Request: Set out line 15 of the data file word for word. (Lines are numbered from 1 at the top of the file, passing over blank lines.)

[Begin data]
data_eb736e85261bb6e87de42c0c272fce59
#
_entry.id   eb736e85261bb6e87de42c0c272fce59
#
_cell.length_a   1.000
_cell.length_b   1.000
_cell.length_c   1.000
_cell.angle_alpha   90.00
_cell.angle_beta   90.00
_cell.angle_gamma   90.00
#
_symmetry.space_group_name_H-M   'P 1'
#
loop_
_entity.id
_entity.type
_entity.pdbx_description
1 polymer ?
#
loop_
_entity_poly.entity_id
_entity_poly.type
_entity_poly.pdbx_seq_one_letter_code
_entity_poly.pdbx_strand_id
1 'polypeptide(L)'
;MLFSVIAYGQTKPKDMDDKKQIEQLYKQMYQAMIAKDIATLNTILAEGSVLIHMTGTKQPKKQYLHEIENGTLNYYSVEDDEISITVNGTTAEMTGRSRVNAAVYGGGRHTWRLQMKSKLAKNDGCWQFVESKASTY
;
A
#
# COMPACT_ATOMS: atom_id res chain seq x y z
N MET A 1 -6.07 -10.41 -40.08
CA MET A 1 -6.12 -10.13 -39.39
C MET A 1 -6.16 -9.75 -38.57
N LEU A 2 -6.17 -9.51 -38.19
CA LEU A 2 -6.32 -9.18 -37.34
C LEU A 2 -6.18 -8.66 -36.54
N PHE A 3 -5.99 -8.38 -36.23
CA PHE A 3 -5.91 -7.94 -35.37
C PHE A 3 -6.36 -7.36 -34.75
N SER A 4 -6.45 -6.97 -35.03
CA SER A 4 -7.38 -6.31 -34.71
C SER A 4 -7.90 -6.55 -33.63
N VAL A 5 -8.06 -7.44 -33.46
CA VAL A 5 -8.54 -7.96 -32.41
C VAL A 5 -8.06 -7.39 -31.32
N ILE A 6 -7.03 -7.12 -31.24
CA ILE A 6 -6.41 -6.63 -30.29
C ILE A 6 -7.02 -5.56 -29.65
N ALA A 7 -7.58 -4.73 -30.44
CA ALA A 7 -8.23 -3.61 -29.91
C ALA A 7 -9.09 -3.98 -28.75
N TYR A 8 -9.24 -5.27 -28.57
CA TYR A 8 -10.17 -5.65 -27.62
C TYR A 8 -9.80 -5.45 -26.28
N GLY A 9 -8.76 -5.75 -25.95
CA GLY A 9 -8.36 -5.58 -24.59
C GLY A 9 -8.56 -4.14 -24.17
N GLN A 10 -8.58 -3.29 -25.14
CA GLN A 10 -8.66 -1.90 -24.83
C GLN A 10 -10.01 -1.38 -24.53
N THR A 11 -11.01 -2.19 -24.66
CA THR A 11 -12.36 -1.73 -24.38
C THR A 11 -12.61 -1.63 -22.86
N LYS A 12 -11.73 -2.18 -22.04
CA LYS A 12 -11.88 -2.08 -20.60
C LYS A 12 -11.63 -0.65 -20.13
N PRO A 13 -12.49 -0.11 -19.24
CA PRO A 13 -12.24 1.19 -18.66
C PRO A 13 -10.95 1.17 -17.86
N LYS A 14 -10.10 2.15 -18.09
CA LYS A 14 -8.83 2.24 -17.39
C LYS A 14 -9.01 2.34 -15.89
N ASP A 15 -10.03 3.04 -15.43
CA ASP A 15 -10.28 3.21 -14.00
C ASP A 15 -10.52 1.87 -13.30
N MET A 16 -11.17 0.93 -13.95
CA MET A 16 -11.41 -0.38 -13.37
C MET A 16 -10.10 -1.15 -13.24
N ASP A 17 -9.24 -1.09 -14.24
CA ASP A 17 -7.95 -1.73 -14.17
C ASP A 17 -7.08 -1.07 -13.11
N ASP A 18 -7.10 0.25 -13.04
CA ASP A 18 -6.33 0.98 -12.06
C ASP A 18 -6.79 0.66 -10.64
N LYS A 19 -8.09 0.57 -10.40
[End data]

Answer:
_entity.id